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Mahabharata of Krishna-Dwaipayana Vyasa
translated by Kisari Mohan Ganguli

Mahabharata of Vyasa (Badarayana, krishna-dwaipayana) translated by Kisari Mohan Ganguli is perhaps the most complete translation available in public domain. Mahabharata is the most popular scripture of Hindus and Mahabharata is considered as the fifth veda. We hope this translation is helping you.

Section XV

(Astika Parva continued)

"Sauti said, 'O foremost of persons acquainted with Brahma, the mother of the snakes had cursed them of old, saying, 'He that hath the Wind for his charioteer (viz., Agni) shall burn you all in Janamejaya's sacrifice!'

p. 56

[paragraph continues] It was to neutralise that curse that the chief of the snakes married his sister to that high-souled Rishi of excellent vows. The Rishi wedded her according to the rites ordained (in the scriptures), and from them was born a high-souled son called Astika. An illustrious ascetic; versed in the Vedas and their branches, he regarded all with an even eye, and removed the fears of both his parents.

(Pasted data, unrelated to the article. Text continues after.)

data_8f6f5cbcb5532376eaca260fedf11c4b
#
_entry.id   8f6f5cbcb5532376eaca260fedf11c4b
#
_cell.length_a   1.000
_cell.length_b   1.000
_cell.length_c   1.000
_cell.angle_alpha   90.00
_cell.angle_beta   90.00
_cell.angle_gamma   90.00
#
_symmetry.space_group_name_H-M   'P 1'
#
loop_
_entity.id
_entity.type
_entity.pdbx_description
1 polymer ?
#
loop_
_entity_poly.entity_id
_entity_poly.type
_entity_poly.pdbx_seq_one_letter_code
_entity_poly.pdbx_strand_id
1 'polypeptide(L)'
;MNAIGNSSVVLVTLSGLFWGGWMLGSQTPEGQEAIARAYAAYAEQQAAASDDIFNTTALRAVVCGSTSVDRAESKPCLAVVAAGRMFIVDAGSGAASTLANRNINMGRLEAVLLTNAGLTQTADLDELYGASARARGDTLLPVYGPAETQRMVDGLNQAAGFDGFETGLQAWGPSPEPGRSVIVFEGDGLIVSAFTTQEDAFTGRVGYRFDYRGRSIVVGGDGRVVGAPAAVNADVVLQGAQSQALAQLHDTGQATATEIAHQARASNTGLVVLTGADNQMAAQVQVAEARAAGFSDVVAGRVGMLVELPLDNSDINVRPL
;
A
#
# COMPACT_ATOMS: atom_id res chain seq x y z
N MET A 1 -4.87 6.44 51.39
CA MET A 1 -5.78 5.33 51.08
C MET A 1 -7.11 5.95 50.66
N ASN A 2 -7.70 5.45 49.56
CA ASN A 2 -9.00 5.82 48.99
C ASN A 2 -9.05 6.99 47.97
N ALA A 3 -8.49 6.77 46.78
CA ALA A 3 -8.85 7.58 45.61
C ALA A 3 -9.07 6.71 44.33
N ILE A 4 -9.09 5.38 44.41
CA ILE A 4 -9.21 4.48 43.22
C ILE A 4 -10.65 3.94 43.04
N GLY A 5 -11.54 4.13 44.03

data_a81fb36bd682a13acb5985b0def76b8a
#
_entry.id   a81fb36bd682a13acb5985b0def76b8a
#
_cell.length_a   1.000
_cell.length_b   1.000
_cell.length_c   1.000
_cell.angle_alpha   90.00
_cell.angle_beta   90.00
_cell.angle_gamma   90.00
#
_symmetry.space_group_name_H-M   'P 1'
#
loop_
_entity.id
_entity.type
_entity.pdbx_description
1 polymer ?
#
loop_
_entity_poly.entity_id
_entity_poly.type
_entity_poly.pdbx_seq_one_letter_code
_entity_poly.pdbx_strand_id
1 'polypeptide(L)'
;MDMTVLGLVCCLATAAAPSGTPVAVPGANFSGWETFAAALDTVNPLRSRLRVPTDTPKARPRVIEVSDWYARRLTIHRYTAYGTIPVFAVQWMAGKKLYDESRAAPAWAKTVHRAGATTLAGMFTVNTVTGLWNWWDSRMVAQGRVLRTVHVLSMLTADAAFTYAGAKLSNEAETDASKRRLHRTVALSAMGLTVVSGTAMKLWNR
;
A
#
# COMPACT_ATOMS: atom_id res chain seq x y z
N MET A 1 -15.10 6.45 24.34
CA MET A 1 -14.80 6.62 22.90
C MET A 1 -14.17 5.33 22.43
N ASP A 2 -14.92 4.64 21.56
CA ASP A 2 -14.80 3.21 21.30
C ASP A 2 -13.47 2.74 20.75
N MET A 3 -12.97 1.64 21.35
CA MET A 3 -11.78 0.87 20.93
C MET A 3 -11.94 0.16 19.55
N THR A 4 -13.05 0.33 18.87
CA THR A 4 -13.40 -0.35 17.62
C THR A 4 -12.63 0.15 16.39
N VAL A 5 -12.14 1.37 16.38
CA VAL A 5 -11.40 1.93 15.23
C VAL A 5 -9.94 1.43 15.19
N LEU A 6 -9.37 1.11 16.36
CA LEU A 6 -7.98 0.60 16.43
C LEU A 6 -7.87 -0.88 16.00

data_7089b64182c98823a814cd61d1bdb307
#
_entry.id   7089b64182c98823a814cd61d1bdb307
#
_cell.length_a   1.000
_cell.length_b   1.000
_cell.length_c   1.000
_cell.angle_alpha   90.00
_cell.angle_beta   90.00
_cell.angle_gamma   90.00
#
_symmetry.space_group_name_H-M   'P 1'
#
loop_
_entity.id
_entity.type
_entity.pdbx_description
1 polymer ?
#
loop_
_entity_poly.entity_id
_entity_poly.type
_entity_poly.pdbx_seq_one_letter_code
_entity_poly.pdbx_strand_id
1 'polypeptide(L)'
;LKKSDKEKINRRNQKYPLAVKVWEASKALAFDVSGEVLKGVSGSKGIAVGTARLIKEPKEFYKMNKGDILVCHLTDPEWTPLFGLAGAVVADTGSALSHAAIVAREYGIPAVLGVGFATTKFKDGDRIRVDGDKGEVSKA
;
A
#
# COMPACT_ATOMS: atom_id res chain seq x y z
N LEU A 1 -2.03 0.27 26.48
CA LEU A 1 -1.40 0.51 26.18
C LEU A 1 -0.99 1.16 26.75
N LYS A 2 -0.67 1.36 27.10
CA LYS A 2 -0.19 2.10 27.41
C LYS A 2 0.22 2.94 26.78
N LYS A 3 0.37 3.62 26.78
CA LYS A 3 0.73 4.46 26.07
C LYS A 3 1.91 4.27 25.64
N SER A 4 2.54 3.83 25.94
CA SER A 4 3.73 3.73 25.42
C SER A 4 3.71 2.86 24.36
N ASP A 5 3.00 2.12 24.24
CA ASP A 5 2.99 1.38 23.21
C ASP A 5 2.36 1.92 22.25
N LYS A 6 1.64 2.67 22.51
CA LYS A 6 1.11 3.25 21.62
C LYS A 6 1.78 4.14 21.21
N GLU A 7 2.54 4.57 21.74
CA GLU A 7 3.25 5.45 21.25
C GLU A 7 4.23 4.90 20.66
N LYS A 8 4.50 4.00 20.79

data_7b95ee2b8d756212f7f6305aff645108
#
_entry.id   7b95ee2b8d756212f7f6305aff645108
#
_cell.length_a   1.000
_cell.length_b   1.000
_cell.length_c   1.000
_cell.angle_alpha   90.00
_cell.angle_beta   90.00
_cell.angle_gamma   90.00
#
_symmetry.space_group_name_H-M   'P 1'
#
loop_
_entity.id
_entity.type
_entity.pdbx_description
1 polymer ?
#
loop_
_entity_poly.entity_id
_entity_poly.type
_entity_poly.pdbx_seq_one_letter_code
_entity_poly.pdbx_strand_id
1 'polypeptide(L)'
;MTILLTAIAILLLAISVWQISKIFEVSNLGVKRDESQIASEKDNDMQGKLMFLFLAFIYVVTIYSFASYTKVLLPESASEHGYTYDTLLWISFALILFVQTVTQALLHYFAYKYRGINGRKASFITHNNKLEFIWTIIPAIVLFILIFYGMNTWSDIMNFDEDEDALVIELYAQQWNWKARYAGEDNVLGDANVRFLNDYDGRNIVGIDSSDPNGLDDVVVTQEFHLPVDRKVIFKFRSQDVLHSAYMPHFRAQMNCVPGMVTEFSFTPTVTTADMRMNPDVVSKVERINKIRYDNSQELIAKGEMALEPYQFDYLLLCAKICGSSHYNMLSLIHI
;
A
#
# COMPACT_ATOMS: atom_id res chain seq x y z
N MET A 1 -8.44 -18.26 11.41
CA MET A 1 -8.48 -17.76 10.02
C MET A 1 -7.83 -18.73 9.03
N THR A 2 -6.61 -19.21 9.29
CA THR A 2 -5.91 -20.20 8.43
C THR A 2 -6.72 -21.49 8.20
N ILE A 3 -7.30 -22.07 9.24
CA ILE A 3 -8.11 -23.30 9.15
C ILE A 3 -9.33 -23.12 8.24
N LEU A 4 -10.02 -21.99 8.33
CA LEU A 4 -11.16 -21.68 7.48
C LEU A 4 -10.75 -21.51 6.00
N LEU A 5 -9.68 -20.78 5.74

"Then, after a long space of time, a king descending from the Pandava line celebrated a great sacrifice known as the Snake-sacrifice, After that sacrifice had commenced for the destruction of the snakes, Astika delivered the Nagas, viz., his brothers and maternal uncles and other snakes (from a fiery death). And he delivered his fathers also by begetting offspring. And by his austerities, O Brahmana, and various vows and study of the Vedas, he freed himself from all his debts. By sacrifices, at which various kinds of offerings were made, he propitiated the gods. By practising the Brahmacharya mode of life he conciliated the Rishis; and by begetting offspring he gratified his ancestors.

"Thus Jaratkaru of rigid vows discharged the heavy debt he owed to his sires who being thus relieved from bondage ascended to heaven. Thus having acquired great religious merit, Jaratkaru, after a long course of years, went to heaven, leaving Astika behind. There is the story of Astika that I have related duly Now, tell me, O tiger of Bhrigu's race, what else I shall narrate."

So ends the fifteenth section in the Astika Parva of the Adi Parva.





 
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